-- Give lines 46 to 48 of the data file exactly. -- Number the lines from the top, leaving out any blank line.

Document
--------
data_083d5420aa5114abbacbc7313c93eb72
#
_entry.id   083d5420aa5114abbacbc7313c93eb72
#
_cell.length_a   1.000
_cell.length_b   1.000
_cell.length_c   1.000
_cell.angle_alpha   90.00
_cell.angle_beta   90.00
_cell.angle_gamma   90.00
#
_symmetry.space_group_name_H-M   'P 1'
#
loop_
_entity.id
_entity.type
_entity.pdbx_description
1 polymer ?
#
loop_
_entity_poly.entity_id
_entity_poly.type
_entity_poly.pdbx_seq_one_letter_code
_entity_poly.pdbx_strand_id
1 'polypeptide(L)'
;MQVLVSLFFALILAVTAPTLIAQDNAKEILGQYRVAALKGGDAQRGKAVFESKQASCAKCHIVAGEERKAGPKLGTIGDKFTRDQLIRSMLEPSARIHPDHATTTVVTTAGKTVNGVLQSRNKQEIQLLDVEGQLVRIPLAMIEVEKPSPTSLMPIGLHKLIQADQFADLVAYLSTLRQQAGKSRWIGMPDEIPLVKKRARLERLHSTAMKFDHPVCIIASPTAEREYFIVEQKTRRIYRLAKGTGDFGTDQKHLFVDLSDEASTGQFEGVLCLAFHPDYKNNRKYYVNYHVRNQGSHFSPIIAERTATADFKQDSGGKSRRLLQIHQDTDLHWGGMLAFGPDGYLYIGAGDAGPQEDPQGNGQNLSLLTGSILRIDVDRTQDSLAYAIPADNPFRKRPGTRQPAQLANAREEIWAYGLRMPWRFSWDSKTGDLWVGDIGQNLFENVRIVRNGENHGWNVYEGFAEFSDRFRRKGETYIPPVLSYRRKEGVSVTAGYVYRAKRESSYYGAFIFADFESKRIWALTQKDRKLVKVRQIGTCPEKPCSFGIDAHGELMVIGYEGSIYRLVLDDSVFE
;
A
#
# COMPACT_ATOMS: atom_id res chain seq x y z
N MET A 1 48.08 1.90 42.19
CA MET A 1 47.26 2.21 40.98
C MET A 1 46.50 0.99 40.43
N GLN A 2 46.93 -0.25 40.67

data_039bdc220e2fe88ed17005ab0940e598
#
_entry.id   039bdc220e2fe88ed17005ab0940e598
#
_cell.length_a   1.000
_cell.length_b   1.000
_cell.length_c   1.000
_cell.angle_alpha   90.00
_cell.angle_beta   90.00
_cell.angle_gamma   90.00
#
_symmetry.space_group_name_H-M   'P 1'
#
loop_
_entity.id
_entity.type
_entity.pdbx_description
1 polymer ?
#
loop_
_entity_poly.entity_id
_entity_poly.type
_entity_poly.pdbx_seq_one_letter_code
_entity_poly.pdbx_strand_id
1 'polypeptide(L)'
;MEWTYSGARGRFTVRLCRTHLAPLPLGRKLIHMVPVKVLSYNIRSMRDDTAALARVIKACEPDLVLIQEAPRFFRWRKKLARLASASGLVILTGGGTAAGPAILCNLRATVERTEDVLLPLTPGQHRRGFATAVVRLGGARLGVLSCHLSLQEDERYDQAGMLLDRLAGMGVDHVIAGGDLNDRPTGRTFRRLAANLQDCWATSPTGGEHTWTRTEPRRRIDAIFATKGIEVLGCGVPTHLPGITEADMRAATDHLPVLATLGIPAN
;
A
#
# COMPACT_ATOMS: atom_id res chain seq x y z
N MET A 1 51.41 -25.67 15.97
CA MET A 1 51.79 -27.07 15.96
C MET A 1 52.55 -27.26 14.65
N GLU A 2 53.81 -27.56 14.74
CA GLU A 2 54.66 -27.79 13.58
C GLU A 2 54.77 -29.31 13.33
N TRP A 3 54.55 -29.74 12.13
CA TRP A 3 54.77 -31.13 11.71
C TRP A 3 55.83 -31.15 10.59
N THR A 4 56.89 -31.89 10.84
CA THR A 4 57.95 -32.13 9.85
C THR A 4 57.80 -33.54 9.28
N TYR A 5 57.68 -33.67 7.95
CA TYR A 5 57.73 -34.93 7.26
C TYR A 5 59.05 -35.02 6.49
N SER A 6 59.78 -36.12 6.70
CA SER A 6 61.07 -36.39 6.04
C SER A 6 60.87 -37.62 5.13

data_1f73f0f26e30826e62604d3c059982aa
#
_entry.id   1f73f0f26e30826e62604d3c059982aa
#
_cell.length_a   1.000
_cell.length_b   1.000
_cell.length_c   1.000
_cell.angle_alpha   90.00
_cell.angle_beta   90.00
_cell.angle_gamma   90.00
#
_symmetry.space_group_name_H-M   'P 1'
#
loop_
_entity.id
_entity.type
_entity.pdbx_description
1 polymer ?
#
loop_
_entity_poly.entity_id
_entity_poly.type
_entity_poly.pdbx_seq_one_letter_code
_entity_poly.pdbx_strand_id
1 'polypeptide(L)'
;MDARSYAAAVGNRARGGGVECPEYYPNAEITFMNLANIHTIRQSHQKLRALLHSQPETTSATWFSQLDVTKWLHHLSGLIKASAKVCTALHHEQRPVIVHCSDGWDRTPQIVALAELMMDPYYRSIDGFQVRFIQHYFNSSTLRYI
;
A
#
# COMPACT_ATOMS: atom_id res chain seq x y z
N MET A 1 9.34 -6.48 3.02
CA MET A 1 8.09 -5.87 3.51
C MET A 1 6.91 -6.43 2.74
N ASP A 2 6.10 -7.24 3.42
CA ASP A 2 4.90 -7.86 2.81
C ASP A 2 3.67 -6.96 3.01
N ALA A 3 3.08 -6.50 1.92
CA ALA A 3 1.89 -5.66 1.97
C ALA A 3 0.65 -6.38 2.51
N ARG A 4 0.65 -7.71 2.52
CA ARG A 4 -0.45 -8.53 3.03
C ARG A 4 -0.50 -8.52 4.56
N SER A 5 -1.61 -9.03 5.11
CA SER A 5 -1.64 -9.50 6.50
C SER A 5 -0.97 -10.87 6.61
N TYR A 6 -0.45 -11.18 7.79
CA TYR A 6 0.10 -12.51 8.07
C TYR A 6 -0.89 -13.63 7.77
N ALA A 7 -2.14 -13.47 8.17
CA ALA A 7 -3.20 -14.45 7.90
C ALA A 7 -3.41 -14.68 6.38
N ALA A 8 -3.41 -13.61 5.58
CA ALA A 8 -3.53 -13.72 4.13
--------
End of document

_symmetry.space_group_name_H-M   'P 1'
#
loop_